We can do this easily by plopping two Alka Seltzer tablets into a glass of water. The water causes the covalent bonds to be broken apart, and the result is that carbon dioxide is produced in the form of bubbles.

alka-seltzer-explanationTake a look at how we performed this experiment involving breaking covalent bonds:

Nehemiah Rebuilds the Walls

September 19th, 2014

nehemiah-rebuilds-the-walls

People made fun of Nehemiah for rebuilding the walls of Jerusalem. It seems like when we’re doing God’s work, we’re under constant attack.

After reading the book of Nehemiah, my children made drawings entitled “Nehemiah Rebuilds the Walls.” They drew a wall being built, and people laughing at the Jews for rebuilding Jerusalem. The walls had been torn down and set on fire when King Nebuchadnezzar conquered Jerusalem in 586 BC. King Nebuchadnezzar also burned the Temple at that time and stole all the Temple treasures.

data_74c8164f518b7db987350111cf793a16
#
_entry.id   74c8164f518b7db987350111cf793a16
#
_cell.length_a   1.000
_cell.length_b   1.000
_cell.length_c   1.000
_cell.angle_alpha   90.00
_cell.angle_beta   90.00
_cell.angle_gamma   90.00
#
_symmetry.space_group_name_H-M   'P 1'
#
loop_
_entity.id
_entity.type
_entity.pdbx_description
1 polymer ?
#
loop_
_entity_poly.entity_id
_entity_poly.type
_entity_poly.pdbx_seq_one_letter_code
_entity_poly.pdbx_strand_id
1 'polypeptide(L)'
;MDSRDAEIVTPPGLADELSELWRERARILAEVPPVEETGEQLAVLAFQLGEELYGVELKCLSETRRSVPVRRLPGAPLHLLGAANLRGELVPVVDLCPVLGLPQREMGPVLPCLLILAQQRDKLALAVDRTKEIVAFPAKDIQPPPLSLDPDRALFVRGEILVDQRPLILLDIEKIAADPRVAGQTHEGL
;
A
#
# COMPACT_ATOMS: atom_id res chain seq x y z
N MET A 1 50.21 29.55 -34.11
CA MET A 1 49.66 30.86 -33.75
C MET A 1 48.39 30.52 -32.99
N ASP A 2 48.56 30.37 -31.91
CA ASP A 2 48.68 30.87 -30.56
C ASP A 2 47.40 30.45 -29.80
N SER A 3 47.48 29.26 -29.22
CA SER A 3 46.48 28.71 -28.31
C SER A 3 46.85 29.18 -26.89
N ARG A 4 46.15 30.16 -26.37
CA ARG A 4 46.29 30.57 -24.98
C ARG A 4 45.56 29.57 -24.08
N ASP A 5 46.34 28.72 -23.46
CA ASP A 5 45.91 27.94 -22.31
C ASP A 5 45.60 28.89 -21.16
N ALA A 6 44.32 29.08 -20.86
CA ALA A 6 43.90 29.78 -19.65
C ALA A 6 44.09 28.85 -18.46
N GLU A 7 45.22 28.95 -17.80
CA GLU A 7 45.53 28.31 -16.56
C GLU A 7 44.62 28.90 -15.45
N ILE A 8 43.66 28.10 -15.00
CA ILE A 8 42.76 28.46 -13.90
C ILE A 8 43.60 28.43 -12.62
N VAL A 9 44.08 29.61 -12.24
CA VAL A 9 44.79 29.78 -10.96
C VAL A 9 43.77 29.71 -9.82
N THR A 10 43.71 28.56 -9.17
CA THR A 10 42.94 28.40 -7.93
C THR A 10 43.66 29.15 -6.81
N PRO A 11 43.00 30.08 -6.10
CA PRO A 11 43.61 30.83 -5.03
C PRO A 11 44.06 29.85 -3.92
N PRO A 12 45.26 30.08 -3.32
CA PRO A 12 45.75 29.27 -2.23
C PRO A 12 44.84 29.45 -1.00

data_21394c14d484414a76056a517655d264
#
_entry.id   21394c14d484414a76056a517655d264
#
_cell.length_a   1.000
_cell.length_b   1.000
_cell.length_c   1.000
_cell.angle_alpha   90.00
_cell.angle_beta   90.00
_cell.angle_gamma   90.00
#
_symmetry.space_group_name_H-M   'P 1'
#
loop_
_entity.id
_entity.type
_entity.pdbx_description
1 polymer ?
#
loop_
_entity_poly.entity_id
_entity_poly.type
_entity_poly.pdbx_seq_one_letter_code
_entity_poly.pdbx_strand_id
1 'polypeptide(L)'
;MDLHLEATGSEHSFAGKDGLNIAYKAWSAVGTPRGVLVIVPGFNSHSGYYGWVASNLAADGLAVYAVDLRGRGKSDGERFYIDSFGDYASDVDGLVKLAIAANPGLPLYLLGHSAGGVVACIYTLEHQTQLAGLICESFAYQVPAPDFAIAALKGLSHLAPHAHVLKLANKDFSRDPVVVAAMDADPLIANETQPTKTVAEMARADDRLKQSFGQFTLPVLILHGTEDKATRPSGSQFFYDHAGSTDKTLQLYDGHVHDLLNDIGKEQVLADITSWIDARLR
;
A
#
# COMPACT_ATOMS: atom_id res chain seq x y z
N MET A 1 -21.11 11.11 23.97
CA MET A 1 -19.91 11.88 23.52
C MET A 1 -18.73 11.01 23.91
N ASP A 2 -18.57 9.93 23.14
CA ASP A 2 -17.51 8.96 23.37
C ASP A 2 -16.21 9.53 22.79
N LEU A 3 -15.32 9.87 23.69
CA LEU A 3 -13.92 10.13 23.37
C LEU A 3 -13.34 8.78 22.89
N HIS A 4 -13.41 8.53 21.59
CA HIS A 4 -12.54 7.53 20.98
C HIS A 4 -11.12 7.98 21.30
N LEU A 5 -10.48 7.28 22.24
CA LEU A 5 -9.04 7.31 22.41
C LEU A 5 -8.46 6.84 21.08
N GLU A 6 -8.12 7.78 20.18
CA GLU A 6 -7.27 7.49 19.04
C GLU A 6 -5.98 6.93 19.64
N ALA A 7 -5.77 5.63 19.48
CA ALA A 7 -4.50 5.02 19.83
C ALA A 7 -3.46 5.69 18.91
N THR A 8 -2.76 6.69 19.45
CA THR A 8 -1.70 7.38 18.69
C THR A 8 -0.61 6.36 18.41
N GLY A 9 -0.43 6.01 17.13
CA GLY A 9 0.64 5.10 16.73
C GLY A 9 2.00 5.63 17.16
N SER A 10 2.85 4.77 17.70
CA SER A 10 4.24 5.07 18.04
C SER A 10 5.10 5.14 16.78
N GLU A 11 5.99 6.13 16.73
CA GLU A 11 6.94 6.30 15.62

Seventy years had passed, and according to the book of Jeremiah, God would move the heart of King Cyrus to allow the Jews to go back to Jerusalem to rebuild it. Ezra had taken thousands of Jews back to Jerusalem, but for some reason the walls had still not been rebuilt. Nehemiah heard about the broken-down walls of Jerusalem, and he wanted to do something about it. He wept and felt a burden for God’s people.

nehemiah-drawingEven though Nehemiah was cupbearer to King Artaxerxes, the king allowed him to take a group of people back to Jerusalem to rebuild the walls. Scripture makes it clear that prayer is what caused the king’s heart to be won over.